Teaching

Winter 2015

612: Pervasive Interaction Design

Computation is moving off of the desktop and into users’ environments and onto their bodies. The field of Pervasive (aka Ubiquitous) Computing looks at how to design, build, and evaluate systems and applications in this emerging world of everywhere, always on, always connected devices . This world presents enormous opportunities as well as enormous challenges. The Pervasive Interaction Design (PIxD) course seeks to provide students with perspectives, techniques, and hands on experience that will allow them to engage with these increasingly important technologies.

After taking 612, students should be able to:

  • Use best practices to design, prototype, and evaluate pervasive computing applications.
  • Describe key themes and issues from the pervasive computing literature in terms of their impact on design.
  • Critique and defend design decisions for pervasive applications grounded in the HCI, CSCW, and Pervasive Computing literature.

Office Hours: Tuesdays 1:30 – 3:30

Fall 2014

SI 582: Introduction to Interaction Design 
Introduction to Interaction Design will provide students with a hands-on introduction to interaction design. The course will focus on design methods and design thinking, and will allow students to develop their design sensibilities and practical skills through a series of design exercises. The course will cover individual and group ideation techniques; sketching on paper and using software tools; prototyping approaches, tools, and techniques; and contemporary perspectives on interaction design for common platforms (e.g., web, desktop, tablet, mobile, and beyond).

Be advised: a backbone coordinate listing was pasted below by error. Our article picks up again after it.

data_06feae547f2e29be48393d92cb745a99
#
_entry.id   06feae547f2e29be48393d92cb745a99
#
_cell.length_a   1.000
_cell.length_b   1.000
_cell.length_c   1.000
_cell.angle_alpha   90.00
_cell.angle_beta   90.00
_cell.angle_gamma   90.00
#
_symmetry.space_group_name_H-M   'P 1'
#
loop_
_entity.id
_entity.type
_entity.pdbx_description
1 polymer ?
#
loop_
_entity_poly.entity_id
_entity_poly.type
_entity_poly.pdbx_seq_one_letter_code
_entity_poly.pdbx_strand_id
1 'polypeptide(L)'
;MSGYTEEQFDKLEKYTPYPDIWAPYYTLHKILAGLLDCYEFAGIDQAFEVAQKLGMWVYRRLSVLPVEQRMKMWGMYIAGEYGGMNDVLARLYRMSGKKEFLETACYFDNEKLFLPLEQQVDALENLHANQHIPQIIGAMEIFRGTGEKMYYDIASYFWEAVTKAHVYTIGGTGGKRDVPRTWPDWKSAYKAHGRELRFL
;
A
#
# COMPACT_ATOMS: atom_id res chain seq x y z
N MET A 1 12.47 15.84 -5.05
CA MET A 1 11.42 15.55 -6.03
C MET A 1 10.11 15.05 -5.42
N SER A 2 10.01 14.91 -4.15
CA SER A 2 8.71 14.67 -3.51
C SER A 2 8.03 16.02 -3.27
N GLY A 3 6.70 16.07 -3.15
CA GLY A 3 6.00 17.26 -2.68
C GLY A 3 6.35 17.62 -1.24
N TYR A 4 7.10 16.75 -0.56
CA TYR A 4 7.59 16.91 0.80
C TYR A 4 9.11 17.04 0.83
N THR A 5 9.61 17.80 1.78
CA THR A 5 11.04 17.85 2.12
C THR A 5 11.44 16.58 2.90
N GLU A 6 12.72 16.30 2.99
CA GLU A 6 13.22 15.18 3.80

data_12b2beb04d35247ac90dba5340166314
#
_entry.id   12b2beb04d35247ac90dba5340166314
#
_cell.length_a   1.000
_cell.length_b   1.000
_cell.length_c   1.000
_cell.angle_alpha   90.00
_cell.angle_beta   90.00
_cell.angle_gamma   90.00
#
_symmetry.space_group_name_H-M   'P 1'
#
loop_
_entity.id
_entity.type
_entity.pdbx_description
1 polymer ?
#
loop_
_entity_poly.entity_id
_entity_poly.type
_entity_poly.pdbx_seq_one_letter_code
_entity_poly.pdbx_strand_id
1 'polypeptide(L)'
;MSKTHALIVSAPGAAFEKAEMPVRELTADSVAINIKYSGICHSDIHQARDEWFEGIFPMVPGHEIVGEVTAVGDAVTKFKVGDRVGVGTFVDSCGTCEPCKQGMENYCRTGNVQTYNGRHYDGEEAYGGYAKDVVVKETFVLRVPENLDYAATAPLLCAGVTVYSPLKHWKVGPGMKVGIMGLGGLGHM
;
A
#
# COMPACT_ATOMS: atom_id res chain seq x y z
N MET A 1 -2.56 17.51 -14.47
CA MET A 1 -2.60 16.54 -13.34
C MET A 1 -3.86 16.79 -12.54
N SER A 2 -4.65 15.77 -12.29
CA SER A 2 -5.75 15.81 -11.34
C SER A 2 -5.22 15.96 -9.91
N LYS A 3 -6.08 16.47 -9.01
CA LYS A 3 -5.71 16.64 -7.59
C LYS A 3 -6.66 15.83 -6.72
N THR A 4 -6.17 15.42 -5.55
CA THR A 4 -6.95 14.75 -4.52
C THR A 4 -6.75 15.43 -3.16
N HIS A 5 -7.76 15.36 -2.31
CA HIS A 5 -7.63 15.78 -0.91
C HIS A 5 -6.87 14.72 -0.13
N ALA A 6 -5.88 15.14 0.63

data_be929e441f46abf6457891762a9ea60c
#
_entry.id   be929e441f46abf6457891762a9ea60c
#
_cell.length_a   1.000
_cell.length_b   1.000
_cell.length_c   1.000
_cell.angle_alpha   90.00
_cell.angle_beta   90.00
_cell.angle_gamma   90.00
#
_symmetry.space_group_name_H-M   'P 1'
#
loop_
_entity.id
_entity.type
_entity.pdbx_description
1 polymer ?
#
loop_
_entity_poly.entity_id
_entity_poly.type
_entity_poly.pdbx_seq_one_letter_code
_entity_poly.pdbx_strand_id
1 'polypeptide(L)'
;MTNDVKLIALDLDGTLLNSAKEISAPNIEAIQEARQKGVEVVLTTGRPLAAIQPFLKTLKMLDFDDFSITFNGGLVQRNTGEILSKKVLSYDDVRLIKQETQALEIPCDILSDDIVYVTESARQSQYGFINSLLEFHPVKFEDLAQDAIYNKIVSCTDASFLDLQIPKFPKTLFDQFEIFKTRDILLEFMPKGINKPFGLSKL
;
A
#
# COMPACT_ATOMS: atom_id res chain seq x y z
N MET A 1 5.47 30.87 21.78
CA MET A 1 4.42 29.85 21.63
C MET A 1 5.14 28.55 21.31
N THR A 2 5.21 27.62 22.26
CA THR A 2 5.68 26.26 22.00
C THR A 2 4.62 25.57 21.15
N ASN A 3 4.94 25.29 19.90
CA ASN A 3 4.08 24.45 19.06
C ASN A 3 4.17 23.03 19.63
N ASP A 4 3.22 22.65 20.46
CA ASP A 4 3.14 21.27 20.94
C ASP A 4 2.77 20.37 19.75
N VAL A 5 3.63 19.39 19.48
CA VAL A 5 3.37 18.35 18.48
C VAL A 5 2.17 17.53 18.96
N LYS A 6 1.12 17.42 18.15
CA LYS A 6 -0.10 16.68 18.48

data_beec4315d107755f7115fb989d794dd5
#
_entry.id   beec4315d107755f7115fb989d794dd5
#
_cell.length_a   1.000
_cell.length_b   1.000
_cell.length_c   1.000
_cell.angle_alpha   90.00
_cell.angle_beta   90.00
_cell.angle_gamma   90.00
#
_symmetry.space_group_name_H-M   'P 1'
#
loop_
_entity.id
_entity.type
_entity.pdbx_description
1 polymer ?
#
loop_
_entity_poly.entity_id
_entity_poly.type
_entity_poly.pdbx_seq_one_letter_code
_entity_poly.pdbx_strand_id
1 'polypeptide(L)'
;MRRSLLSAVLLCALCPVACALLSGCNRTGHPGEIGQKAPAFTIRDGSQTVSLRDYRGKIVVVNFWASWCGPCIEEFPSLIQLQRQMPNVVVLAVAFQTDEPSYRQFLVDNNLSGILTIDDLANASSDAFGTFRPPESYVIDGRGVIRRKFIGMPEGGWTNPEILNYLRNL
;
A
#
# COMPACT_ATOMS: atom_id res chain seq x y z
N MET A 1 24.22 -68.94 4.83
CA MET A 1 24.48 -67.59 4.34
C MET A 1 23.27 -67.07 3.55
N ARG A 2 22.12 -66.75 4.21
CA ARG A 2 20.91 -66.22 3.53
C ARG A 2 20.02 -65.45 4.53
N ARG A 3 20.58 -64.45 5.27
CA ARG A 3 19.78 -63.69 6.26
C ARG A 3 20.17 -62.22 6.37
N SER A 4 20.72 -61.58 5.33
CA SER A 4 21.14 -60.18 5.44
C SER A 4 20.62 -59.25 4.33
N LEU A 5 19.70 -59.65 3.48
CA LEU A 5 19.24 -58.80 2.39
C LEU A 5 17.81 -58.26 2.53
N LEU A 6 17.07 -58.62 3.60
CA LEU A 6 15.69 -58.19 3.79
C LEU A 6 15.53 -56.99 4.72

The course will combine readings, lectures, and in-class exercises to convey and reinforce the intellectual content. Individual and group assignments, including a substantial group project at the end of the course, will provide an opportunity to engage more deeply with the material. In-class presentations, along with group critique will allow students to receive feedback from peers and instructors to improve and refine their craft. In-class discussions will rely heavily on concrete examples that are analyzed and critiqued by students and instructors alike, and are used to illustrate and reinforce the course content.

Office Hours: T & TH: 2:00p – 3:00p